Scientific works cited: 1. Cantore R, Petrou I, Lavender S, et al. J Clin Dent. 2013;24(Spec Iss A):A32-A44. 2. Yin W, Hu DY, Fan X, et al. J Clin Dent. 2013;24(Spec Iss A):A15-A22. 3. Yin W, Hu DY,
Fan X, et al. J Dent. 2013;41(Supp 2):22-28. 4. Kraivaphan P, Amornchat C, Triratana T, et al. Caries Res, 2013; doi: 10.1159/000353183. 5. Data on file. Colgate-Palmolive Company, 2013.
National Convention Centre
02 6276 5200
Kaigi Conferencing and Events
0432 983 218
13 22 27 or 13 10 08
13 13 13
Virgin Australia
13 67 89
Crowne Plaza Canberra
6247 8999
Novotel On Northbourne
6245 5000
BreakFree Capital Tower
13 20 07
Dear Colleagues
On behalf of the Dental Hygienists’ Association of Australia Inc., we welcome you
to the 2014 National Symposium, ‘Strengthening Connections. Our profession,
our community, our health’. This symposium provides the opportunity for dental
hygienists, oral health therapists and other members of the dental team to learn
more about the expanding role of preventive oral health, particularly pertaining to
overall health and wellbeing. We appreciate that you have chosen to attend this
symposium as part of your continuing professional development.
Over the next three days, you will have the opportunity to learn from a wide range
of dental and allied health professionals, who will explore the overwhelming and
increasing body of evidence linking systemic and oral conditions. In these times
of economic and legislative change to the dental profession, we need to become
adaptable and recognise changes that need to be made to connect those of greatest
need to preventive services.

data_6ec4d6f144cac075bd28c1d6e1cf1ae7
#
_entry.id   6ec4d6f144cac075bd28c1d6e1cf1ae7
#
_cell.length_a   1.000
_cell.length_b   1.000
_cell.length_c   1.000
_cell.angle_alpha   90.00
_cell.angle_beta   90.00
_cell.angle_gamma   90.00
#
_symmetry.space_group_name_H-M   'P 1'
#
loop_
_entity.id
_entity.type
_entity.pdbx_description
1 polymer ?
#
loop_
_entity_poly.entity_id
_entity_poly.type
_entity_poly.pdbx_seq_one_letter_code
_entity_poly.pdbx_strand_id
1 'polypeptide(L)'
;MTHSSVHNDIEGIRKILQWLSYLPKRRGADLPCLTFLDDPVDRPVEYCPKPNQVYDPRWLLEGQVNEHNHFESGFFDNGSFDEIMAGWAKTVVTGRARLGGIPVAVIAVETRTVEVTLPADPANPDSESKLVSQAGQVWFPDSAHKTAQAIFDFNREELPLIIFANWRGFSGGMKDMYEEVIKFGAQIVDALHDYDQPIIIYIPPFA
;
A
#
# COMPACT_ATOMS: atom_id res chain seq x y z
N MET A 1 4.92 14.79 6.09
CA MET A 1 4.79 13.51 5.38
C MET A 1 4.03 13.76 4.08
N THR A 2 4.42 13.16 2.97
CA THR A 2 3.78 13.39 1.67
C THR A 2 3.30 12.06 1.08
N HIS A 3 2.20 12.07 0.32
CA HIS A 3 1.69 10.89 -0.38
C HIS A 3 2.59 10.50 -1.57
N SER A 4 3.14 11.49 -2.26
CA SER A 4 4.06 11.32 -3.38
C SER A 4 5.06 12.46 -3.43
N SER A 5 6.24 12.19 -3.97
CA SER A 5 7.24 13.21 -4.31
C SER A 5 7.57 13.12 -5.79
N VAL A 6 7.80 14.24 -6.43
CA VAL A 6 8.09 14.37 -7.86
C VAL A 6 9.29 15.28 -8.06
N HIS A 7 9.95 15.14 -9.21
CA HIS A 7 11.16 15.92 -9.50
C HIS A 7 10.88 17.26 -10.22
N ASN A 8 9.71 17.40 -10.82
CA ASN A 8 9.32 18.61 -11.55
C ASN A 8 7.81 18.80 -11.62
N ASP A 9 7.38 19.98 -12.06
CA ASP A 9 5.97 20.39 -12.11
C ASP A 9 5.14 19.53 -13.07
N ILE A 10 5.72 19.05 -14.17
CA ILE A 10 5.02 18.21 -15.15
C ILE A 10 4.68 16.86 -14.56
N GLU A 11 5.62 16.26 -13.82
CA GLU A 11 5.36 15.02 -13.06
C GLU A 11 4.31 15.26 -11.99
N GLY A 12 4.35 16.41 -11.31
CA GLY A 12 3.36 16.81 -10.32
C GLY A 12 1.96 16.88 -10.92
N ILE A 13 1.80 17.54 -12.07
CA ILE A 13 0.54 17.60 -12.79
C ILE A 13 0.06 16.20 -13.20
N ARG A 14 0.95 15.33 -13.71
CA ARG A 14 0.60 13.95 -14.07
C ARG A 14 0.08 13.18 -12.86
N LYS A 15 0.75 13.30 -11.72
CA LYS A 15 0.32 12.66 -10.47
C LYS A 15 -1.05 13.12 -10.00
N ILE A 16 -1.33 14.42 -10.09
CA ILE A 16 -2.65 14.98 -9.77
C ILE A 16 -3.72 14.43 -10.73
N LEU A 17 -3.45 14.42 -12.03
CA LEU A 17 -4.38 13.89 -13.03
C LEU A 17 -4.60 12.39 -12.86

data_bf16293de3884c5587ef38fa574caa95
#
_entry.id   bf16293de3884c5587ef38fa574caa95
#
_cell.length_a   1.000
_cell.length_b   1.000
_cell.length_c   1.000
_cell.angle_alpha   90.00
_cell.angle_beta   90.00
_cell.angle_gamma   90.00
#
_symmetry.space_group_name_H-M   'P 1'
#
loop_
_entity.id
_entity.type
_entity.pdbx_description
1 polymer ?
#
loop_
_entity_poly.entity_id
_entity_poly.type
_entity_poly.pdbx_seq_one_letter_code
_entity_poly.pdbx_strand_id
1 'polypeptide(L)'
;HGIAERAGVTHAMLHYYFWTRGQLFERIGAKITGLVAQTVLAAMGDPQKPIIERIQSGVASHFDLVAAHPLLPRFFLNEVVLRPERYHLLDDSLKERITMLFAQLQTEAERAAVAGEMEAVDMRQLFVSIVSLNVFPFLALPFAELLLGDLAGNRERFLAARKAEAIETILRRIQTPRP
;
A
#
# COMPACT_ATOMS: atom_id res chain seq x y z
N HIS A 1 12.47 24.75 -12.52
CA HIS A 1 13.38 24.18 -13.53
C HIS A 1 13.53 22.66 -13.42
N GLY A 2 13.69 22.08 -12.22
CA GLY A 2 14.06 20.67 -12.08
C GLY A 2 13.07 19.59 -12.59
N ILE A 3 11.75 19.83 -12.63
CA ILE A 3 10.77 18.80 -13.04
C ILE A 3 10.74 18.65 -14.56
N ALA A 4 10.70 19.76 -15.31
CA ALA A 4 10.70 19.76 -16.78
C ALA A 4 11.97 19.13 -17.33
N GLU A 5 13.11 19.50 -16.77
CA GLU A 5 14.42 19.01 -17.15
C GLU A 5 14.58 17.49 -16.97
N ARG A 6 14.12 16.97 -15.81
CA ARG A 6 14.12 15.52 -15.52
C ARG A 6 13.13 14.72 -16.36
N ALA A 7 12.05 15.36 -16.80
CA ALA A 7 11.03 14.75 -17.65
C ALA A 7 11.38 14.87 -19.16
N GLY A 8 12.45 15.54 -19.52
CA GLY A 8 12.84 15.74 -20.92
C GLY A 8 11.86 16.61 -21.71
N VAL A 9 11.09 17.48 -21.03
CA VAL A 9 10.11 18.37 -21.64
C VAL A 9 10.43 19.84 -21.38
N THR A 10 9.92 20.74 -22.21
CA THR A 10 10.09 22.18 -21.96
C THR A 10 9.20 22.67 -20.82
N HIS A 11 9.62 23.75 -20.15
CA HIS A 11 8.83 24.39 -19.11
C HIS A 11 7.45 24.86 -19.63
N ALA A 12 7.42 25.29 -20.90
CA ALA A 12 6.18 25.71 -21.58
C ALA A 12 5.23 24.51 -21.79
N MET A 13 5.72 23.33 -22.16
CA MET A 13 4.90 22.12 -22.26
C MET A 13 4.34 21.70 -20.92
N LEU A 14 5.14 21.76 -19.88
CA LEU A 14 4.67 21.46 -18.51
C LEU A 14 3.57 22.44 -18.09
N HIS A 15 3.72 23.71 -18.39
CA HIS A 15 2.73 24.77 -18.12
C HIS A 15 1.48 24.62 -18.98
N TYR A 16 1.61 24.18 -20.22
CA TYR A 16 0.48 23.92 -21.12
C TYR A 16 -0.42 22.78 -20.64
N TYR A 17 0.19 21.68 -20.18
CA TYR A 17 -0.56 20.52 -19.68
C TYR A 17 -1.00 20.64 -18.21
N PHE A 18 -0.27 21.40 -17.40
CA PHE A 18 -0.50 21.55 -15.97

The Symposium also provides the opportunity to network with dental professionals
from all across Australia, whether it be catching up with old classmates or building
collegial relationships with those who have common interests in clinical techniques,
health promotion, teaching or research. We are thrilled that we are able to provide
social and networking opportunities at iconic Canberra venues, such as the War
Memorial and the National Gallery of Australia.
As always, the National Symposium requires extensive planning and organisation.
We would like to acknowledge the DHAA ACT Branch Local Organising Committee
for volunteering their time to ensure a successful event, particularly Kathryn Novak,
Rebecca Milfull, Natalie Lopes, Michelle Bonney, Liz Codina, Amy McDermott, Margo
Townsend-Evans, Dahlia Kruyer and Tanya Fane. We would also like to thank State
Executive members for moderating sessions during the Symposium and Josh Galpin
for website development. We would like to acknowledge the contribution of Patricia
Chan, our National Administrator, and Kaigi Events, in ensuring that this event runs
We must also provide our most sincere thanks and gratitude to our corporate
sponsors for their generous support, in particular Principal Sponsors Colgate
Palmolive and Oral B, Gala Dinner Sponsor Wrigleys, Satchel Sponsor Troll Dental
and Lanyards and Name Badge Sponsor NSK. We would also like to thank all of
our exhibitors, who provide valuable insight into the latest products and services
available to the dental professions.
We hope you enjoy the Symposium and look forward to sharing the next few days
together in developing our profession.
Dr Melanie Hayes